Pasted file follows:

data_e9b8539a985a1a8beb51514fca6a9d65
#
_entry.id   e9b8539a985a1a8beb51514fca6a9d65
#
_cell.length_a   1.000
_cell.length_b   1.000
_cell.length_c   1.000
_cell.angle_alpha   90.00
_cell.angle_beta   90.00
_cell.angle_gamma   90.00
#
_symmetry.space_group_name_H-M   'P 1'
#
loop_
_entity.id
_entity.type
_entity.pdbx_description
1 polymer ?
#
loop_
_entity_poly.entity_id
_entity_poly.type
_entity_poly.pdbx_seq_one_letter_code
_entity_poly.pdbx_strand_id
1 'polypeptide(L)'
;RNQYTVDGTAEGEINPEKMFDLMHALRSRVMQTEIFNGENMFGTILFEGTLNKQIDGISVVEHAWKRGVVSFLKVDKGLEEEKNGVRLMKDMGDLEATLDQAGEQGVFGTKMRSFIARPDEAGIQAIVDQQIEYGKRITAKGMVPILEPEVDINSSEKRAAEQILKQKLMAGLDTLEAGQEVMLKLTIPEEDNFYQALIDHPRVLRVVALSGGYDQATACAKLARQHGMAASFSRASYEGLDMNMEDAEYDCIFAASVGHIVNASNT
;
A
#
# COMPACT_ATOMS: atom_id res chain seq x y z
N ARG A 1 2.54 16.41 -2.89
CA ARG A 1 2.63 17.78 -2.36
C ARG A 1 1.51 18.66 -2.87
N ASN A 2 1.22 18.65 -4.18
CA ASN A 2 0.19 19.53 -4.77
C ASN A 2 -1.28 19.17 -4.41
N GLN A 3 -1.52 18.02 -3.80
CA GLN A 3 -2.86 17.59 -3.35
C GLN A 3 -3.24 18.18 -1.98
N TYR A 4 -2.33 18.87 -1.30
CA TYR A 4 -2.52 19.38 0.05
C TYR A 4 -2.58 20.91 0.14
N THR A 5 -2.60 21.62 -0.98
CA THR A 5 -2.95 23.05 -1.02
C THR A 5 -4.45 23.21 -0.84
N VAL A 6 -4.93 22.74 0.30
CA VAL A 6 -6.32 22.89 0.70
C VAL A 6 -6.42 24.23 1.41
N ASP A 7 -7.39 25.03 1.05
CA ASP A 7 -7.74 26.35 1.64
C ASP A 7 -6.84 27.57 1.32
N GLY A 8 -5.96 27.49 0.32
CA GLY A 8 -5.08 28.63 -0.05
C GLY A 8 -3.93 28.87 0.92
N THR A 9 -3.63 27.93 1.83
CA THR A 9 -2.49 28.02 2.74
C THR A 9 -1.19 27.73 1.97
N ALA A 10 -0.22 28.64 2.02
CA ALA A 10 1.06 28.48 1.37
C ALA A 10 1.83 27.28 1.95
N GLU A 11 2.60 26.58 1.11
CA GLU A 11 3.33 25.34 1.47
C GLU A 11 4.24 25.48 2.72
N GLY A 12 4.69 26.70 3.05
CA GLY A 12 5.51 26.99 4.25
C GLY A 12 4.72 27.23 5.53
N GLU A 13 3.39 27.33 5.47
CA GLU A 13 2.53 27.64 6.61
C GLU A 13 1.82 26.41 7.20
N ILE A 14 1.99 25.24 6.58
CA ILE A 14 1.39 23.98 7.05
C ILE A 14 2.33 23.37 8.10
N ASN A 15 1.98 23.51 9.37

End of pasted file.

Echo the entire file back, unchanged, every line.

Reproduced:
data_e9b8539a985a1a8beb51514fca6a9d65
#
_entry.id   e9b8539a985a1a8beb51514fca6a9d65
#
_cell.length_a   1.000
_cell.length_b   1.000
_cell.length_c   1.000
_cell.angle_alpha   90.00
_cell.angle_beta   90.00
_cell.angle_gamma   90.00
#
_symmetry.space_group_name_H-M   'P 1'
#
loop_
_entity.id
_entity.type
_entity.pdbx_description
1 polymer ?
#
loop_
_entity_poly.entity_id
_entity_poly.type
_entity_poly.pdbx_seq_one_letter_code
_entity_poly.pdbx_strand_id
1 'polypeptide(L)'
;RNQYTVDGTAEGEINPEKMFDLMHALRSRVMQTEIFNGENMFGTILFEGTLNKQIDGISVVEHAWKRGVVSFLKVDKGLEEEKNGVRLMKDMGDLEATLDQAGEQGVFGTKMRSFIARPDEAGIQAIVDQQIEYGKRITAKGMVPILEPEVDINSSEKRAAEQILKQKLMAGLDTLEAGQEVMLKLTIPEEDNFYQALIDHPRVLRVVALSGGYDQATACAKLARQHGMAASFSRASYEGLDMNMEDAEYDCIFAASVGHIVNASNT
;
A
#
# COMPACT_ATOMS: atom_id res chain seq x y z
N ARG A 1 2.54 16.41 -2.89
CA ARG A 1 2.63 17.78 -2.36
C ARG A 1 1.51 18.66 -2.87
N ASN A 2 1.22 18.65 -4.18
CA ASN A 2 0.19 19.53 -4.77
C ASN A 2 -1.28 19.17 -4.41
N GLN A 3 -1.52 18.02 -3.80
CA GLN A 3 -2.86 17.59 -3.35
C GLN A 3 -3.24 18.18 -1.98
N TYR A 4 -2.33 18.87 -1.30
CA TYR A 4 -2.52 19.38 0.05
C TYR A 4 -2.58 20.91 0.14
N THR A 5 -2.60 21.62 -0.98
CA THR A 5 -2.95 23.05 -1.02
C THR A 5 -4.45 23.21 -0.84
N VAL A 6 -4.93 22.74 0.30
CA VAL A 6 -6.32 22.89 0.70
C VAL A 6 -6.42 24.23 1.41
N ASP A 7 -7.39 25.03 1.05
CA ASP A 7 -7.74 26.35 1.64
C ASP A 7 -6.84 27.57 1.32
N GLY A 8 -5.96 27.49 0.32
CA GLY A 8 -5.08 28.63 -0.05
C GLY A 8 -3.93 28.87 0.92
N THR A 9 -3.63 27.93 1.83
CA THR A 9 -2.49 28.02 2.74
C THR A 9 -1.19 27.73 1.97
N ALA A 10 -0.22 28.64 2.02
CA ALA A 10 1.06 28.48 1.37
C ALA A 10 1.83 27.28 1.95
N GLU A 11 2.60 26.58 1.11
CA GLU A 11 3.33 25.34 1.47
C GLU A 11 4.24 25.48 2.72
N GLY A 12 4.69 26.70 3.05
CA GLY A 12 5.51 26.99 4.25
C GLY A 12 4.72 27.23 5.53
N GLU A 13 3.39 27.33 5.47
CA GLU A 13 2.53 27.64 6.61
C GLU A 13 1.82 26.41 7.20
N ILE A 14 1.99 25.24 6.58
CA ILE A 14 1.39 23.98 7.05
C ILE A 14 2.33 23.37 8.10
N ASN A 15 1.98 23.51 9.37